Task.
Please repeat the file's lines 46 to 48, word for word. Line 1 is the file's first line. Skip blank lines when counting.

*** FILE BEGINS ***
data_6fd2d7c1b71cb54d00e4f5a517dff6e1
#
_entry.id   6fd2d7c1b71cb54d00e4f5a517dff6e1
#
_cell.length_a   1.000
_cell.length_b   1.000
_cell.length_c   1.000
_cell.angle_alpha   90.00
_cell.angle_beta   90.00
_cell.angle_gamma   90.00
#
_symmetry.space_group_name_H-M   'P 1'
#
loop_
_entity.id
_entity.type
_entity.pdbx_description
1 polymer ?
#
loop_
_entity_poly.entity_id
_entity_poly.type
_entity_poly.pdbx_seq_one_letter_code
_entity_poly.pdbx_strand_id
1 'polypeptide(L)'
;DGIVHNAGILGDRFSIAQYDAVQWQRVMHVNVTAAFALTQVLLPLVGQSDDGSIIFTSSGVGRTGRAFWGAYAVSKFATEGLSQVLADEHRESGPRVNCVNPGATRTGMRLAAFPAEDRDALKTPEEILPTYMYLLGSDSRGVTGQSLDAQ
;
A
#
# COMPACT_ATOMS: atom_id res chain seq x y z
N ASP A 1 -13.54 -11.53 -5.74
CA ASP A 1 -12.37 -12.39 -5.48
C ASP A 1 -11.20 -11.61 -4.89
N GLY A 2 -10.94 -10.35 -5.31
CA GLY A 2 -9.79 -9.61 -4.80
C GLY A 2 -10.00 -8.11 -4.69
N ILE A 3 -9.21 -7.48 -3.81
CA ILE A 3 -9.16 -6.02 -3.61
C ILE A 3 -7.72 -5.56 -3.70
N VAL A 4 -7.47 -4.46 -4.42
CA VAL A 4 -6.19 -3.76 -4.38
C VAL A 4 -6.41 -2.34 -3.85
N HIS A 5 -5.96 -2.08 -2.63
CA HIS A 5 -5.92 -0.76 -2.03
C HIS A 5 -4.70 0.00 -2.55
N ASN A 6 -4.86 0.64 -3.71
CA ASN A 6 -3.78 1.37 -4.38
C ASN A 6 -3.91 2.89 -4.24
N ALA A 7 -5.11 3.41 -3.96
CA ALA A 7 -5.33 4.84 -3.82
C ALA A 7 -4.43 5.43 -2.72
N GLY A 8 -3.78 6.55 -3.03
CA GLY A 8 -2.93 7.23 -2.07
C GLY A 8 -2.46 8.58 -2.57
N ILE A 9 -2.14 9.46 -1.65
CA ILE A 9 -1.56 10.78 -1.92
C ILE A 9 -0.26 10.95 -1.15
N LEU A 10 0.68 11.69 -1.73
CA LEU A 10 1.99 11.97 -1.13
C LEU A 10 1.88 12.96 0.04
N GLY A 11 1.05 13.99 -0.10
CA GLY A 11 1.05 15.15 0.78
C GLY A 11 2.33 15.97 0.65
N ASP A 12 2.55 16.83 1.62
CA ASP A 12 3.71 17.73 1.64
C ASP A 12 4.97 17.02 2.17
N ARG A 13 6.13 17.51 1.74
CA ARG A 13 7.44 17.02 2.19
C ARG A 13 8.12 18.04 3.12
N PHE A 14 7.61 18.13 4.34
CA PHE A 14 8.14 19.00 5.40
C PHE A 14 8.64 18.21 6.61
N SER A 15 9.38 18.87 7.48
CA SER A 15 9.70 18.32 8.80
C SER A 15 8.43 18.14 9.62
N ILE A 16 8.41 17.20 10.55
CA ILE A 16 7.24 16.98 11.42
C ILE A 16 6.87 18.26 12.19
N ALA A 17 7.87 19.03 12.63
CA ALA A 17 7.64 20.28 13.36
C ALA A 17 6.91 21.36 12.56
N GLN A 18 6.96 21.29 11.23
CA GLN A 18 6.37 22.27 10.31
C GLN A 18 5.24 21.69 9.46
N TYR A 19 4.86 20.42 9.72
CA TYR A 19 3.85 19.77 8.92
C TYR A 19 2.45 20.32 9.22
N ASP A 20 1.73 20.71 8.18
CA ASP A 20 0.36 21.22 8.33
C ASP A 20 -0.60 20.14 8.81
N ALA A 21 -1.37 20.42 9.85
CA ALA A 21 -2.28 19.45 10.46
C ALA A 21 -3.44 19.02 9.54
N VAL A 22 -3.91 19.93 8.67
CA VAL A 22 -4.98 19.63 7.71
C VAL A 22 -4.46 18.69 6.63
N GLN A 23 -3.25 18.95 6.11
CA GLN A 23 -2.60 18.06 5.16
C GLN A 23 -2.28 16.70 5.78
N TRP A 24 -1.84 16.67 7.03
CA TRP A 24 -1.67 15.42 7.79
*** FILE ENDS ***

N ASN A 6 -4.86 0.64 -3.71
CA ASN A 6 -3.78 1.37 -4.38
C ASN A 6 -3.91 2.89 -4.24